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Repo Rate Cut To 6%: This Is How Return Of Bond Investors May Be Impacted?

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The RBI for the first time since the formation of MPC committee in October 2016 has brought about a back to back rate cut after February's 25 basis points repo rate cut. And after this fiscal year's repo rate cut effected last week by again 25 basis point repo rate i.e. the rate at which RBI lends money to commercial banks stands at 6%. While this key rate has been in a narrow range, interest on deposits, lending rate as well as bond yield has for quite some time remained in a broad range.

 

This is primarily because rate transmission is not in line and it is what RBI and MPC should focus on. And what is required is liquidity push such that market interest rates and lending rates may move lower to reflect the lowering in the key repo rate.

For the move, RBI has been strengthening liquidity position of the economy through open market operations (OMOs) as well as foreign currency swap i.e. exchanging dollar reserves with the rupee currency to fully re-monetise the economy which has been witness to demonetisation in the year 2016.

Also, the RBI has maintained a neutral stance in its monetary policy review, meaning overseeing the economic changes from time to time may resort to hiking rates.

Bond Markets And Repo Rate Cut

Bond Markets And Repo Rate Cut

As such bond markets already discounted a 25 basis points rate cut and further rate cut given the inflation situation and bond yields that share an inverse relationship with bond prices have reversed the gains posted during the last week. And at 6% repo rate, the 10-year government bond yield at 7.25% - 7.35% is fairly valued.

But as the picture in the wake of elections and the prospect of a future rate cut, likely lower OMO purchases, the bond yield is likely to remain higher in contrast to what should be the case considering the economic situation and monetary policy stance.

Also, issues concerning oil prices, which today have again touched 5-month high given the Libya clashes which make bond yield highly volatile. And the move is likely to hinder the transmission of rates on to the broader economy.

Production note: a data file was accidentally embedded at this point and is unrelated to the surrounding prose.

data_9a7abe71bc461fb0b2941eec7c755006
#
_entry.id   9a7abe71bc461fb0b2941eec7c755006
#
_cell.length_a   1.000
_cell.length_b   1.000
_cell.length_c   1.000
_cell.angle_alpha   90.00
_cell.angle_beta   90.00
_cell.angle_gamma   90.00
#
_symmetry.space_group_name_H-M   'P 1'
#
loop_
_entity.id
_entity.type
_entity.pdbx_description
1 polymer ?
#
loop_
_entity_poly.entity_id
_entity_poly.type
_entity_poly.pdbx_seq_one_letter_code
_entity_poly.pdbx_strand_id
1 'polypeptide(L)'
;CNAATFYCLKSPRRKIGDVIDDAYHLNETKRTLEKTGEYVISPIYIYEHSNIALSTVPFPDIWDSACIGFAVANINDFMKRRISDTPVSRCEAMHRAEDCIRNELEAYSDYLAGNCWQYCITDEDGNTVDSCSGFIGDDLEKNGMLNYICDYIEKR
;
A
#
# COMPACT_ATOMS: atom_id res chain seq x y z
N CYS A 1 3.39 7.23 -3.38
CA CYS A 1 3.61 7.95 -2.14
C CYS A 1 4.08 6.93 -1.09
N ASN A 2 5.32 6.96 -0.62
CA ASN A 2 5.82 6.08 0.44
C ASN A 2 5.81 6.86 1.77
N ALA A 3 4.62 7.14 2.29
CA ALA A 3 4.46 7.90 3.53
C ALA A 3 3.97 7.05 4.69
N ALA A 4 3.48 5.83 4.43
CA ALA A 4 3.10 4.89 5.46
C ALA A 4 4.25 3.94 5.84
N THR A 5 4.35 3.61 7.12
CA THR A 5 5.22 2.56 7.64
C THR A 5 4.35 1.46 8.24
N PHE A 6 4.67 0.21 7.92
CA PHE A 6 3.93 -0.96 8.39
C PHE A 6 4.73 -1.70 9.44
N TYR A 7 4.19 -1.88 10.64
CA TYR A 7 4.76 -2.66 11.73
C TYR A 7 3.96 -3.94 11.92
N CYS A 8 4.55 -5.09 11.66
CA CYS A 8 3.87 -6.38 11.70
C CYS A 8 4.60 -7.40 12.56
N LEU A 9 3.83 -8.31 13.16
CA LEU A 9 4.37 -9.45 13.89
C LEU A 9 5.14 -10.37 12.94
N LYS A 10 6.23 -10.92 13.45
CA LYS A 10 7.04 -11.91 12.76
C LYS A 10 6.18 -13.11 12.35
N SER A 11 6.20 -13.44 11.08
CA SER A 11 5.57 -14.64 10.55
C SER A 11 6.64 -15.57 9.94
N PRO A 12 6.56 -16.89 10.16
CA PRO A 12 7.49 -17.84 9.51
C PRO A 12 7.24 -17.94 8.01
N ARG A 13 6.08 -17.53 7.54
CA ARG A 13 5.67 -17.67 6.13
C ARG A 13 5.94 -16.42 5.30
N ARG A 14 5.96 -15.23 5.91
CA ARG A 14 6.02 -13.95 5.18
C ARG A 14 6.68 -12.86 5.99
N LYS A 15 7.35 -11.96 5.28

So, given the volatility in bond markets, the following can be returns and hence likely reaction of different bond market investors:

Liquid Funds Or Low Duration Bonds:
 

Liquid Funds Or Low Duration Bonds:

As liquidity is infused into the system and because of the rate cut, yields or accrual on the short term debt instruments fall and hence investors are most likely to get lower returns.

Liquid funds are suitable for investors when they have a short term surplus and these funds come in handy to meet short term goals such as payment of insurance premium or child's tuition fee which become due at a monthly or quarterly basis.

Fixed Maturity Plans Or Short Term Funds:

Fixed Maturity Plans Or Short Term Funds:

The repo rate cut will not reflect on the interest rates on FDs as well as short term funds until the RBI takes further action for better transmission of rates. The rates on such debt instruments are largely to remain range-bound.

Long Term Bond Funds:

Long Term Bond Funds:

Also, given the uncertain macro economic outlook, investors need to price in these aspects and consider the short term volatility in the bond markets to only invest with a 2-3 year time line.

Dynamic Bond Funds:

Dynamic Bond Funds:

This bond segment can prove to be a better choice as it allows the fund manager to change allocation as the economic situation pans out.

Also, one cannot ignore the credit risk and liquidity risks these bond funds are prone to after the IL&FS crisis that hit the Indian economy hard in September 2018.

GoodReturns.in

Story first published: Monday, April 8, 2019, 11:15 [IST]
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